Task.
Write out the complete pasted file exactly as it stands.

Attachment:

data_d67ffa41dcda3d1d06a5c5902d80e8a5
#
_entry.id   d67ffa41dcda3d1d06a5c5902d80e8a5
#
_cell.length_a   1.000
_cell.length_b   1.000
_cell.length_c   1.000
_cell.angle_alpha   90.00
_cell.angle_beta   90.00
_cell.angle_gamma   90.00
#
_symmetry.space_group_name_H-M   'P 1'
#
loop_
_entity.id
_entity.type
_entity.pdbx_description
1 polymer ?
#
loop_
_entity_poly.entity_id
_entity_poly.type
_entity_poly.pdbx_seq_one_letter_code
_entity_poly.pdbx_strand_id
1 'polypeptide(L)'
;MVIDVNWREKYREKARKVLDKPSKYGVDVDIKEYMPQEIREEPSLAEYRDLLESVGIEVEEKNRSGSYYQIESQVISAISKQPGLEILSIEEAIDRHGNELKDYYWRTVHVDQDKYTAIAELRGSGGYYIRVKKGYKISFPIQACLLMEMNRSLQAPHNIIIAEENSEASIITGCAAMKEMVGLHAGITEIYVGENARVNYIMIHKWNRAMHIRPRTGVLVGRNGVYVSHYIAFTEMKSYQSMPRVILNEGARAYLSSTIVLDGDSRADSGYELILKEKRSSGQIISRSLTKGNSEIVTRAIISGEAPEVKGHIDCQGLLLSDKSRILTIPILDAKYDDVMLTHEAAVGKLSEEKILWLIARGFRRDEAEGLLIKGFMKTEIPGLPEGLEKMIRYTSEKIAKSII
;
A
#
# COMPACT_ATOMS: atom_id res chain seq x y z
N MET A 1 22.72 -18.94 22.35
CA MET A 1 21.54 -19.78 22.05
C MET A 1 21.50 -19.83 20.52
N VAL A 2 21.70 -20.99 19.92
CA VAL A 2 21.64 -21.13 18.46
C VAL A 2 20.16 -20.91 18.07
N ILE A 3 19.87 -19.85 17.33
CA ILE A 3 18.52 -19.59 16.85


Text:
data_d67ffa41dcda3d1d06a5c5902d80e8a5
#
_entry.id   d67ffa41dcda3d1d06a5c5902d80e8a5
#
_cell.length_a   1.000
_cell.length_b   1.000
_cell.length_c   1.000
_cell.angle_alpha   90.00
_cell.angle_beta   90.00
_cell.angle_gamma   90.00
#
_symmetry.space_group_name_H-M   'P 1'
#
loop_
_entity.id
_entity.type
_entity.pdbx_description
1 polymer ?
#
loop_
_entity_poly.entity_id
_entity_poly.type
_entity_poly.pdbx_seq_one_letter_code
_entity_poly.pdbx_strand_id
1 'polypeptide(L)'
;MVIDVNWREKYREKARKVLDKPSKYGVDVDIKEYMPQEIREEPSLAEYRDLLESVGIEVEEKNRSGSYYQIESQVISAISKQPGLEILSIEEAIDRHGNELKDYYWRTVHVDQDKYTAIAELRGSGGYYIRVKKGYKISFPIQACLLMEMNRSLQAPHNIIIAEENSEASIITGCAAMKEMVGLHAGITEIYVGENARVNYIMIHKWNRAMHIRPRTGVLVGRNGVYVSHYIAFTEMKSYQSMPRVILNEGARAYLSSTIVLDGDSRADSGYELILKEKRSSGQIISRSLTKGNSEIVTRAIISGEAPEVKGHIDCQGLLLSDKSRILTIPILDAKYDDVMLTHEAAVGKLSEEKILWLIARGFRRDEAEGLLIKGFMKTEIPGLPEGLEKMIRYTSEKIAKSII
;
A
#
# COMPACT_ATOMS: atom_id res chain seq x y z
N MET A 1 22.72 -18.94 22.35
CA MET A 1 21.54 -19.78 22.05
C MET A 1 21.50 -19.83 20.52
N VAL A 2 21.70 -20.99 19.92
CA VAL A 2 21.64 -21.13 18.46
C VAL A 2 20.16 -20.91 18.07
N ILE A 3 19.87 -19.85 17.33
CA ILE A 3 18.52 -19.59 16.85